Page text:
The ability to control your pencil, moving it in the direction you want it to go, applying different amounts of pressure to make it darker or lighter, thicker or thinner. As your observation and technical skill improve together, you'll learn to identify important parts of reality, and use pencil techniques to emphasize them properly. It's important to develop a minimal threshold of technical skill. But afterwards, it can wait until you've gotten a solid understanding of Observation, Energy and Weight.

Nine thousand hours practicing technical skill is what makes the difference between a competent amateur and a professional. A few of those hours will yield low hanging fruit, but not many. Rationality won't be particularly relevant here. I'll be doing one article that covers the basics, and later on I'll link some online tutorials that may be useful *after* you've put in an initial twenty hours or so.

Instilling Energy and Weight

This is the most mysterious of the skill clusters. It's (fairly) obvious to a lay person that they need to look at things and practice moving their pencil in order to improve at drawing. That's what high school art students focus on. But their drawings feel flat, and lifeless. They'll copy something from a photo and there won't be anything obviously wrong. It's just... boring somehow.

The problem was that the technical skill they developed focused on small, slow, precise movements. To instill energy and weight, you need to be able to draw big, bold lines, and to draw them quickly. They require a kind of hand-eye coordination (and more importantly, arm-eye coordination) that you've probably never developed. The first big, bold lines you draw will look hopelessly wrong against reality. You need to keep practicing, until your entire arm can do what your brain wants it to. Until then, much of the technical skill you acquire won't be implemented correctly.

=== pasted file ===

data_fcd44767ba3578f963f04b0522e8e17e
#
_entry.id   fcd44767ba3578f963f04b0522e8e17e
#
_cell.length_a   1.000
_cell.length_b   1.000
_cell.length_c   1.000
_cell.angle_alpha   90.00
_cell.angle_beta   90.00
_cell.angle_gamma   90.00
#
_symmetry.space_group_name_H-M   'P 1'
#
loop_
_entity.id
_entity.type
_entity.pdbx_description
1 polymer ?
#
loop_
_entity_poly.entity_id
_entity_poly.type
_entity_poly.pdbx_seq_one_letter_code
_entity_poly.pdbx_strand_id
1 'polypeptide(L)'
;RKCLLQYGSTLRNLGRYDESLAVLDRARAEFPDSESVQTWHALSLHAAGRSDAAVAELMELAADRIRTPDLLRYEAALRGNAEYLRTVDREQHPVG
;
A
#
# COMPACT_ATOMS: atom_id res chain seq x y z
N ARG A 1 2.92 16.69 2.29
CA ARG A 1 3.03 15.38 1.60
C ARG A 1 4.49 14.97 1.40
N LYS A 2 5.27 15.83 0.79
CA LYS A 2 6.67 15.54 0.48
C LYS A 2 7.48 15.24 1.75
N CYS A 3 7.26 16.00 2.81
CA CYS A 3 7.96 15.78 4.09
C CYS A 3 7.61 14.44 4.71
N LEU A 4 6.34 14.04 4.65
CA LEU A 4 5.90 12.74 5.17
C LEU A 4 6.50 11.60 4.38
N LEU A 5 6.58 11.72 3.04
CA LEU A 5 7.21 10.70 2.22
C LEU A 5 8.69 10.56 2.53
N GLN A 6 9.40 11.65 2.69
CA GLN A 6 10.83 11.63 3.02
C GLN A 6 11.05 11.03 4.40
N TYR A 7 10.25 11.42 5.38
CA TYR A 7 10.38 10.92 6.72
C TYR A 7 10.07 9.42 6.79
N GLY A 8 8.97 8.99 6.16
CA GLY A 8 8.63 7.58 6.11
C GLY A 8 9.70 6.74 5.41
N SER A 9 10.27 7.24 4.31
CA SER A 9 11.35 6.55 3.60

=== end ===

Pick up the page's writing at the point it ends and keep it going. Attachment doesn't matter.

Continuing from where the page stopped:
The harder part is the that to instill energy and weight, you may sometimes need to NOT draw the reality you see.[1] As this skill develops alongside technical knowledge, kinesthetic skill and observational ability, you'll learn how to draw lines that differ from reality to make your drawing more interesting and creative, without sacrificing a realistic look that captures the original likeness. And you'll need to start doing this with a part of your brain so small and underdeveloped that it doesn't even show up on your model of yourself.

Your rationality training will probably not help you, because it doesn't directly prepare for this sort of thing. The actual skills you're developing here are kinesthetic, not high level cognition. But I think preparing for this sort of thing is a kind of instrumental rationality technique we *should* be working on. This weirdness you feel as you practice, the certainty that your teacher is screwing with you and that you should go back to the comfortable ways you're familiar with... this is the feeling of your model being _wrong_, and butting up uncomfortably against reality of how your brain works. Not just getting a fact wrong. Not even failing to ask the right questions in the first place, but lacking the sense capabilities needed to even interact with the part of reality you needed to see in order to ask those questions. It's having your decision-making algorithm *be* wrong on a gut level that can't really be explained, only experienced.[2]